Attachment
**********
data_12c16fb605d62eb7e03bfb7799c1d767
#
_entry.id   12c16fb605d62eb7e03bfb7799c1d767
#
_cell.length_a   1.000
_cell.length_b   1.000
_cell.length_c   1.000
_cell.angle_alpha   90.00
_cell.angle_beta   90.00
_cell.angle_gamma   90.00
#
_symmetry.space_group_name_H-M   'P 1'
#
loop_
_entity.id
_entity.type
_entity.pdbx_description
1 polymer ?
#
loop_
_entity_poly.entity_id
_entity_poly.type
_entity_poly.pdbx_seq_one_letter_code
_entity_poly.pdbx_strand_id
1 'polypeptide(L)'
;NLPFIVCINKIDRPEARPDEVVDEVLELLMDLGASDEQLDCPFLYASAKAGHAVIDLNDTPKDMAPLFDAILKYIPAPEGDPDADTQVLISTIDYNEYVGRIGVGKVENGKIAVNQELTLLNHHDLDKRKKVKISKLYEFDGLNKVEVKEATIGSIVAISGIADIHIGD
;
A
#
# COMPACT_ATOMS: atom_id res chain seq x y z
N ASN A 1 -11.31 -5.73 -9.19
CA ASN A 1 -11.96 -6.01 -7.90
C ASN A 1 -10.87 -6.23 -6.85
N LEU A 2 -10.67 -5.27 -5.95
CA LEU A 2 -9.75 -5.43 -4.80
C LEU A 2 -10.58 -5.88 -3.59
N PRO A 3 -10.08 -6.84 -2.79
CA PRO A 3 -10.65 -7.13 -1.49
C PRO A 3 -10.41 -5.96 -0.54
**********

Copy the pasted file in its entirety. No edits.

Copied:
data_12c16fb605d62eb7e03bfb7799c1d767
#
_entry.id   12c16fb605d62eb7e03bfb7799c1d767
#
_cell.length_a   1.000
_cell.length_b   1.000
_cell.length_c   1.000
_cell.angle_alpha   90.00
_cell.angle_beta   90.00
_cell.angle_gamma   90.00
#
_symmetry.space_group_name_H-M   'P 1'
#
loop_
_entity.id
_entity.type
_entity.pdbx_description
1 polymer ?
#
loop_
_entity_poly.entity_id
_entity_poly.type
_entity_poly.pdbx_seq_one_letter_code
_entity_poly.pdbx_strand_id
1 'polypeptide(L)'
;NLPFIVCINKIDRPEARPDEVVDEVLELLMDLGASDEQLDCPFLYASAKAGHAVIDLNDTPKDMAPLFDAILKYIPAPEGDPDADTQVLISTIDYNEYVGRIGVGKVENGKIAVNQELTLLNHHDLDKRKKVKISKLYEFDGLNKVEVKEATIGSIVAISGIADIHIGD
;
A
#
# COMPACT_ATOMS: atom_id res chain seq x y z
N ASN A 1 -11.31 -5.73 -9.19
CA ASN A 1 -11.96 -6.01 -7.90
C ASN A 1 -10.87 -6.23 -6.85
N LEU A 2 -10.67 -5.27 -5.95
CA LEU A 2 -9.75 -5.43 -4.80
C LEU A 2 -10.58 -5.88 -3.59
N PRO A 3 -10.08 -6.84 -2.79
CA PRO A 3 -10.65 -7.13 -1.49
C PRO A 3 -10.41 -5.96 -0.54